Ugly commercialism aside, Paul Joyce hails the pleasing diet of positive football at the Confederations Cup as well as tentative signs of revival in the German national side

As a dry run for next year’s World Cup finals, the 2005 Confederations Cup had many positive aspects. Not among them, however, was the rampant commercialism that included the sponsoring not only of the 22 player escorts who accompanied the teams onto the pitch, but also of the child carrying the referee’s tossing coin. All vestiges of local cuisine had been removed from the five stadiums. Gone too was FIFA president Sepp Blatter’s original intention of dedicating the tournament to Cameroon’s Marc-Vivien Foé who died of a heart attack at the 2003 Confed-Cup in France.

The major sponsors were instead Anheuser-Busch, whose unpopular choice of a weak Michael Ballack as man of the match in the Germany v Australia game seemed to rest on the assumption that his multi-national sponsorship deals made him the only German player likely to be recognised in the US. Small wonder that the Alliance of Active Fans (BAFF) informed German Sports Minister Otto Schily that 90 per cent of their members had no interest in the Confederations Cup.

Much more palatable was the commitment to attacking football displayed by all eight participating countries. This included the hosts whose new red away shirts supposedly expressed “aggressiveness, passion and positive energy”. Scoring 11 goals in the first four matches of the tournament meant that Germany averaged a healthy 2.6 goals per game since Jürgen Klinsmann took over as manager in July 2004.

Germany’s 2-2 draw with Argentina that secured victory in Group A was as tactically disciplined a performance as any produced by Rudi Völler’s 2002 World Cup finalists – this time with a team whose average age was only 23. Ignoring Franz Beckenbauer’s Hansenesque warnings that you can’t win a World Cup with kids, Klinsmann has based his squad around a nucleus of young media-friendly players untainted by previous failures and down-to-earth enough for jaded German fans to identify with. “In Euro 2004 many fans thought the players were millionaires who deserved to go home,” said general manager Oliver Bierhoff, “but now we have a few interesting players in the squad.”

These include the composed centre-back Per Mertesacker, who combined club football for Hanover 96 with community work with the severely disabled, Bayern Munich midfielder Bastian Schweinsteiger and charismatic 20-year-old striker Lukas  Podolski, who stayed faithful to 1.FC Cologne last season despite their relegation to the second division. Podolski’s six goals in 14 internationals have inspired hope that Germany may eventually become less dependent on Michael Ballack to penetrate stubborn defences than they had been in the flattering 3-0 group victory over Tunisia.

Germany’s defensive frailties were exposed throughout the tournament however, with former Aston Villa midfielder Thomas Hitzlsperger performing unconvincingly in the troublesome left-back position. With the turning circle of a distressed oil tanker, Chelsea’s Robert Huth proved a particular liability in central defence. His inability to cope with Adriano was a key factor in Germany’s 3-2 semi-final defeat by Brazil, which was still greeted by standing ovations from the 42,000 capacity crowd in Nuremberg’s Frankenstadion.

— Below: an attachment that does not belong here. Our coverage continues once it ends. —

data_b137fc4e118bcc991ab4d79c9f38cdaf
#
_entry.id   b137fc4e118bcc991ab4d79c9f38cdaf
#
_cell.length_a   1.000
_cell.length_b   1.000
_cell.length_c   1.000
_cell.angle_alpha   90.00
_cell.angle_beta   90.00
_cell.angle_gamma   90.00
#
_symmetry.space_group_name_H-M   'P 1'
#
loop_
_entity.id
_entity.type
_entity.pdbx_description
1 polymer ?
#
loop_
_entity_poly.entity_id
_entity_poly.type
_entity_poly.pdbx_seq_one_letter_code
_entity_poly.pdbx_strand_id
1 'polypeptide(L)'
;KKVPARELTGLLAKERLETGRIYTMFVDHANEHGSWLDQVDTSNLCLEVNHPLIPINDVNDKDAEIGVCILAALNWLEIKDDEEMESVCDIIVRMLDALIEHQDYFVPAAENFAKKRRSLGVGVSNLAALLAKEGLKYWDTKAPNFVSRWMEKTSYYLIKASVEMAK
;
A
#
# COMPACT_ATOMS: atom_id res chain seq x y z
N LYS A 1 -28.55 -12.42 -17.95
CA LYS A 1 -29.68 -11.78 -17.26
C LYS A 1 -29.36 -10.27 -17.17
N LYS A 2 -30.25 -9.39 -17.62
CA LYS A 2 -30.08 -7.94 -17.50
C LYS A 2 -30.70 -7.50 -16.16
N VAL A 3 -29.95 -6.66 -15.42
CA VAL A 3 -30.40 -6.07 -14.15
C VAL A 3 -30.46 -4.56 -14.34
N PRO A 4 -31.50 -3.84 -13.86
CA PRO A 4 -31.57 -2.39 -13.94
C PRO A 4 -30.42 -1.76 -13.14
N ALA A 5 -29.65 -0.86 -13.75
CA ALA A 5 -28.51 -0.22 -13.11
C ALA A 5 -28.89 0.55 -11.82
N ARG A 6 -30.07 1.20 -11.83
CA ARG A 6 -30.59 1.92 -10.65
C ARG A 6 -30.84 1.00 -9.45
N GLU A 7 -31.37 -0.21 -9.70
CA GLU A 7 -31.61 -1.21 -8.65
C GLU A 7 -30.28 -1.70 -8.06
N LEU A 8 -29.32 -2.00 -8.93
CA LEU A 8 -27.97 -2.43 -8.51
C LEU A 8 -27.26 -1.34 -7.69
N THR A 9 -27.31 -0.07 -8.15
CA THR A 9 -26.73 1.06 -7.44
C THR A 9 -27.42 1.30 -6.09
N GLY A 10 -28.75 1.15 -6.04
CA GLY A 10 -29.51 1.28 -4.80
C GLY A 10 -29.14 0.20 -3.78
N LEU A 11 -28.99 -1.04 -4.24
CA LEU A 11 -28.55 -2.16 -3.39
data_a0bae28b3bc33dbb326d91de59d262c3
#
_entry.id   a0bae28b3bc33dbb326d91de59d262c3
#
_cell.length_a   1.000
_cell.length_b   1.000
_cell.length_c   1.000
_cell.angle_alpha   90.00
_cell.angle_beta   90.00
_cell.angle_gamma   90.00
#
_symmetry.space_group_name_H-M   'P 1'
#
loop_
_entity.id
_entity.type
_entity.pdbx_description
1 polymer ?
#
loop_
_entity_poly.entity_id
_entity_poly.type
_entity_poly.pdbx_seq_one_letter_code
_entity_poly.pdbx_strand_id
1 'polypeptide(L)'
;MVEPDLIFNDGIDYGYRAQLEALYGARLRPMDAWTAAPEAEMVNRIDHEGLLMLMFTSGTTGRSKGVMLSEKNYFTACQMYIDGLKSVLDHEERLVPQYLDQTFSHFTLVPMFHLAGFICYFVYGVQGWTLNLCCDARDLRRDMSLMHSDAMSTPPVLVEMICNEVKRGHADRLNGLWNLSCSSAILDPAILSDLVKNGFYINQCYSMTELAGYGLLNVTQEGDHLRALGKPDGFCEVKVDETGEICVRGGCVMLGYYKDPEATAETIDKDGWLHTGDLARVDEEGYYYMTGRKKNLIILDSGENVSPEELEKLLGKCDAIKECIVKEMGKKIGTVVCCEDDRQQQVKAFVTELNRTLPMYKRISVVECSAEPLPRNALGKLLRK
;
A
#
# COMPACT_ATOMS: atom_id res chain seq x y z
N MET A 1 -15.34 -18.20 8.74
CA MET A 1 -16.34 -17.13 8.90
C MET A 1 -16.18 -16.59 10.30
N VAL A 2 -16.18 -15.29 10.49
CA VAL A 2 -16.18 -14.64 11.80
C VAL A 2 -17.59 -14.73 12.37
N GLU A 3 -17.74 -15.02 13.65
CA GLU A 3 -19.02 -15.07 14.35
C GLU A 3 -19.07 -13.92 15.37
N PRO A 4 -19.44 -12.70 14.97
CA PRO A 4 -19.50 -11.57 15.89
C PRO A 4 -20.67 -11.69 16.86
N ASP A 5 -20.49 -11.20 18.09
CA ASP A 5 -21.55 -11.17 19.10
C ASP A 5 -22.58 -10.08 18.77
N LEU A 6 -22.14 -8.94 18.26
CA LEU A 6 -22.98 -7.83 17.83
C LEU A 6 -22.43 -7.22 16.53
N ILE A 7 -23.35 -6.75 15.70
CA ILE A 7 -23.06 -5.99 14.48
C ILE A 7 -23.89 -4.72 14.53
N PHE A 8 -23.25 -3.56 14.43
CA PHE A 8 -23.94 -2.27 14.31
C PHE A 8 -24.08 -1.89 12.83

Indeed, despite the fact that Germany have not beaten top-ranked opposition since Dietmar Hamann’s free-kick defeated England at Wembley in October 2000, 48 per cent of Germans now believe that they can win the 2006 World Cup.

Klinsmann, however, has yet to win over some Bundesliga coaches who question his lack of managerial experience and his decision to base himself in Los Angeles, using video conferencing to contact the German football association in Frankfurt. “When Bayern Munich are playing a championship decider, the national manager has to be in the stadium,” stated Bayern general manager Uli Hoeness pointedly, “and not watching the match on ESPN in California.”

There have also been clashes with Bayern over Klinsmann’s refusal to select his first-choice World Cup goalkeeper until May 2006, which in Hoeness’s opinion has placed the incumbent Oliver Kahn under unnecessary pressure. With even goalkeeping coach Andreas Köpke advocating a clear decision, Kahn’s bitter rival Jens Lehmann was barracked by the Munich crowd in May when playing for a German XI to mark the opening of the city’s Allianz Arena. Klinsmann had sacked the long-time goalkeeping coach, Sepp Maier, in October 2004 for favouritism to-wards Kahn, which prompted Klinsmann’s arch- rival Lothar Matthäus to brand him a “killer who walks over corpses”.

Even with the return of players such as Miroslav Klose and Christian Metzelder, the World Cup looks to be coming a couple of years too soon for Klinsi’s “Boy-Group”. It therefore remains to be seen whether the manager accedes to pressure to reinstate experienced campaigners such as Hamann, Wörns and Nowotny.

From WSC 222 August 2005. What was happening this month

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